We were in the Hudson Canyon on a 35 Cabo in response to reports of a bigeye bite earlier in the week. The latest SST charts pinpointed our destination, so we were on the scene before first light, rigging baits, dropping the outriggers, and getting the cockpit ready for action.
At first light, line screamed off the 80s and we had a double hookup, a pair of nice bigeyes. One pulled the hook, but the second put on a knockdown, drag-out fight for over an hour. By the time the fish was in the boat, it was full daylight and a few other boats had joined us, including one of the Canyon Runner charter boats.
As the morning wore on, we caught a couple of small yellowfins, but Canyon Runner was making regular stops to fight larger fish. We changed the spread, tried more baits and different bars, switched out colors and bridge teasers, but nothing helped. They were catching and we were not. Back at the dock, I called the captain and discovered our problem: They were pulling dredges and we weren’t.
A dredge is an oversize six-armed umbrella rig with leaders off each arm trailing a daisy chain of hookless plastic squids, lures or rigged natural baits that creates the illusion of a baitball below the surface. That’s what made the difference for Canyon Runner.
Our bridge teasers and spreader bars worked fine at first light when the tuna were near the surface, but as the day progressed, the fish moved deeper, and our presentation wasn’t visible enough to bring them up.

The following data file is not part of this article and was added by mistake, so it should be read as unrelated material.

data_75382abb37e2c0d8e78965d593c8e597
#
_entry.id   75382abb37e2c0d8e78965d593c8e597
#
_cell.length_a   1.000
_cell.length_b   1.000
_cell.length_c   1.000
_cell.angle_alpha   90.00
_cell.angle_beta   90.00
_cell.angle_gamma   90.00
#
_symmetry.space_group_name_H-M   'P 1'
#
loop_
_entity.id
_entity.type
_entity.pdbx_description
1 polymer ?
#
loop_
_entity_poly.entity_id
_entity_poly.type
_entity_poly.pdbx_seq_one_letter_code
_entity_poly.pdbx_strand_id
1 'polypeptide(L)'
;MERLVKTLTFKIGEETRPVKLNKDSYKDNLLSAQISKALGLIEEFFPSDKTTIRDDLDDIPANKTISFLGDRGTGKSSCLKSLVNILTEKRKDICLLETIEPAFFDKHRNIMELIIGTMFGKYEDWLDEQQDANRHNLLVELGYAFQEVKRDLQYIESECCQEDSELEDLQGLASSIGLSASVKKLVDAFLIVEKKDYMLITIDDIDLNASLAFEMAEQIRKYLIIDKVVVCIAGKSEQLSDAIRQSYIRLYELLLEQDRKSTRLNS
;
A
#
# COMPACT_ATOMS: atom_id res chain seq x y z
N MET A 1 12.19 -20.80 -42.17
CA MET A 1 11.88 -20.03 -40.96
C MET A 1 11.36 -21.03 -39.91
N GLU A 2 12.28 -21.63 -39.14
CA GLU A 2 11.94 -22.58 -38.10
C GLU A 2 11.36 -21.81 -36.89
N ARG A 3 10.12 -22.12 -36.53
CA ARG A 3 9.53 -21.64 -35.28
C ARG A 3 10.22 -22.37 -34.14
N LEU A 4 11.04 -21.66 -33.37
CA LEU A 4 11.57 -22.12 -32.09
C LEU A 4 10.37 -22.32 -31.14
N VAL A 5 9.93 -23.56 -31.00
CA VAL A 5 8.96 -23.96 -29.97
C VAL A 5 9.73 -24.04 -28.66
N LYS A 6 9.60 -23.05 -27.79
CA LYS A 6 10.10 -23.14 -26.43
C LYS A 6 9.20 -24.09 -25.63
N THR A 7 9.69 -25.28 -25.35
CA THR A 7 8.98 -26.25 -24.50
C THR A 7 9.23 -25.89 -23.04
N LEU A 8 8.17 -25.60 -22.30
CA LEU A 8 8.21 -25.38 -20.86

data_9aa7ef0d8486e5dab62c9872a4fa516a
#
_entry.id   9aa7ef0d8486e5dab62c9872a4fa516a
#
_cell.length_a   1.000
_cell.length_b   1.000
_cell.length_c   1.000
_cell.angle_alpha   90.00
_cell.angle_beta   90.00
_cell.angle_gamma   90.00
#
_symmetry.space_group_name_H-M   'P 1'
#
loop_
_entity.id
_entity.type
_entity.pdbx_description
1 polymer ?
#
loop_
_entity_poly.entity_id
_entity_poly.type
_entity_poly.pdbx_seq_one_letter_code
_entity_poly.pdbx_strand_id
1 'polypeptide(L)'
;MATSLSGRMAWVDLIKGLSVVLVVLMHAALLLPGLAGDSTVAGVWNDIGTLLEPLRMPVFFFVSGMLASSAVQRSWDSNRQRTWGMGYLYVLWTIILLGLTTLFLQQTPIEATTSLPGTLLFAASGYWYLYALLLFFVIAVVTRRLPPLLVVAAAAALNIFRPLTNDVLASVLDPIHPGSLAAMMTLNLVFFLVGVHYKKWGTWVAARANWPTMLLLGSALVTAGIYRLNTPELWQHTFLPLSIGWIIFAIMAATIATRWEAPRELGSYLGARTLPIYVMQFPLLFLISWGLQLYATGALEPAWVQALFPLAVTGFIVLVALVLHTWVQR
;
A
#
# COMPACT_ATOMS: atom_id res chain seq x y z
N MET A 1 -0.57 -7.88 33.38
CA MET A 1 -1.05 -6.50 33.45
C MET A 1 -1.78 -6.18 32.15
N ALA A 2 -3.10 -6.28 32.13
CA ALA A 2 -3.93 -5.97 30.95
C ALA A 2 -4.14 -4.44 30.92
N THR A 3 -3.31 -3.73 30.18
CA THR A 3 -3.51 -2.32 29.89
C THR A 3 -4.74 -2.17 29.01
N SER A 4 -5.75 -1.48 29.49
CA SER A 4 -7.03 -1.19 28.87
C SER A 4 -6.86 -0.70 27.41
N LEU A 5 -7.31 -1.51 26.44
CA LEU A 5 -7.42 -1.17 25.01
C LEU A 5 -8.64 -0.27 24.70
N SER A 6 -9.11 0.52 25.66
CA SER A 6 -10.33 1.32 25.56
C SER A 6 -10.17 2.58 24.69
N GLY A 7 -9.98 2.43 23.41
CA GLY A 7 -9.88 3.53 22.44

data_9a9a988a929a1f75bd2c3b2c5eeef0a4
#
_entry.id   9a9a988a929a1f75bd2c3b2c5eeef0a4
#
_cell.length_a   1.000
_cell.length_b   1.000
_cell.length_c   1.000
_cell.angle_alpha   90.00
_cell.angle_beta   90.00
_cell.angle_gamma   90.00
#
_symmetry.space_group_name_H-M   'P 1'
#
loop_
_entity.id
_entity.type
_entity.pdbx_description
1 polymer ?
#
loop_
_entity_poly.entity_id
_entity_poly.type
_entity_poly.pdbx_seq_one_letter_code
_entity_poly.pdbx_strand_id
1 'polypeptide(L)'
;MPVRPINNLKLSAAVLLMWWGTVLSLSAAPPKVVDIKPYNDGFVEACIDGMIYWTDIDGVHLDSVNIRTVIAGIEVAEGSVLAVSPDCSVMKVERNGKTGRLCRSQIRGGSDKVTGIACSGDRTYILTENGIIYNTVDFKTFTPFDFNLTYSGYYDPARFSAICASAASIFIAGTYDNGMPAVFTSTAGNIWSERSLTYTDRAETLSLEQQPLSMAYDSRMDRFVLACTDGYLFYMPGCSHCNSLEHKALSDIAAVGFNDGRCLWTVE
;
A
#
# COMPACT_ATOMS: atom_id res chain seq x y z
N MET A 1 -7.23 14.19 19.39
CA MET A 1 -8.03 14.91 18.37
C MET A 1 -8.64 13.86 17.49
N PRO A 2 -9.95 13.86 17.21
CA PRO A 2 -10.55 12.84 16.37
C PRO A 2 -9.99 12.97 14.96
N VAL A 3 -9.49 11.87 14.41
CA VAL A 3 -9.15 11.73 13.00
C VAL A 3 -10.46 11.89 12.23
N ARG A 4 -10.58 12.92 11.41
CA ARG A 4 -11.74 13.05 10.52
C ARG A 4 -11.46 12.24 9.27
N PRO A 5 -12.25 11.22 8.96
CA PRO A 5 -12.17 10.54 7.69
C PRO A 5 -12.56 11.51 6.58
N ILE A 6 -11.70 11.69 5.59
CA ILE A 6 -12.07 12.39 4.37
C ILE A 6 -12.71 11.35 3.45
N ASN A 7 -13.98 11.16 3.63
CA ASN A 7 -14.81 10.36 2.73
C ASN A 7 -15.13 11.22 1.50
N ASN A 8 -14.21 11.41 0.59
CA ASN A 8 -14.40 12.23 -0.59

Dredges run 10 or 20 feet below the surface where they are easier for deep-holding predators to see, making it more likely that they’ll swim up into the commotion made by the rest of the spread. I’ve seen the effectiveness of dredges on white and blue marlin, sailfish, yellowfins, bigeyes, even bluefin tuna. I’ve seen white marlin holding 150 feet down rocket to the surface to inspect a dredge pulled just 15 feet down. I’ve also seen wolf packs of tuna holding even deeper rise to a dredge and attack the trolling spread above it when they wouldn’t budge for a full display of spreader bars and bridge teasers.
Once they are up inspecting the dredge, it’s a simple matter to entice them with one of the hook baits or toss them a pitch bait. Dredges encourage multiple bites as they raise and hold entire pods of gamefish.
Dredges, relatively easy to deploy from large boats with big outriggers and electric reels, require some modification on center-consoles with T-top-mounted riggers that just aren’t designed for that purpose. I’ve seen dredges pulled behind planers or hanging off a stern cleat, but both those methods make it tricky to adjust the dredge and get it out of the way after a hookup.
Last year I came across a method that solved the conundrum in the form of a downrigger on a swivel gimbal mount placed in a gunwale rod holder. I wasn’t the only one playing with the technique. Capt. Ricky Wheeler of Exile Sportfishing had come up with the same system when trying to set light-tackle records for Maureen Klause aboard her 27 Contender.
“It worked so smoothly that we ended up using it to set a number of records,” Wheeler says.
You can use a manual or electric downrigger with a 4-foot boom, which gets the dredge away from the boat like an outrigger, but it must be rigged to handle the weight and resistance of a dredge, and that requires a simple pulley system.
“We used a manual downrigger and pulled large dredges with 32 ounces of weight and rigged natural baits for Maureen’s record attempts,” Wheeler says. “She easily reeled them in with the single-pulley system.”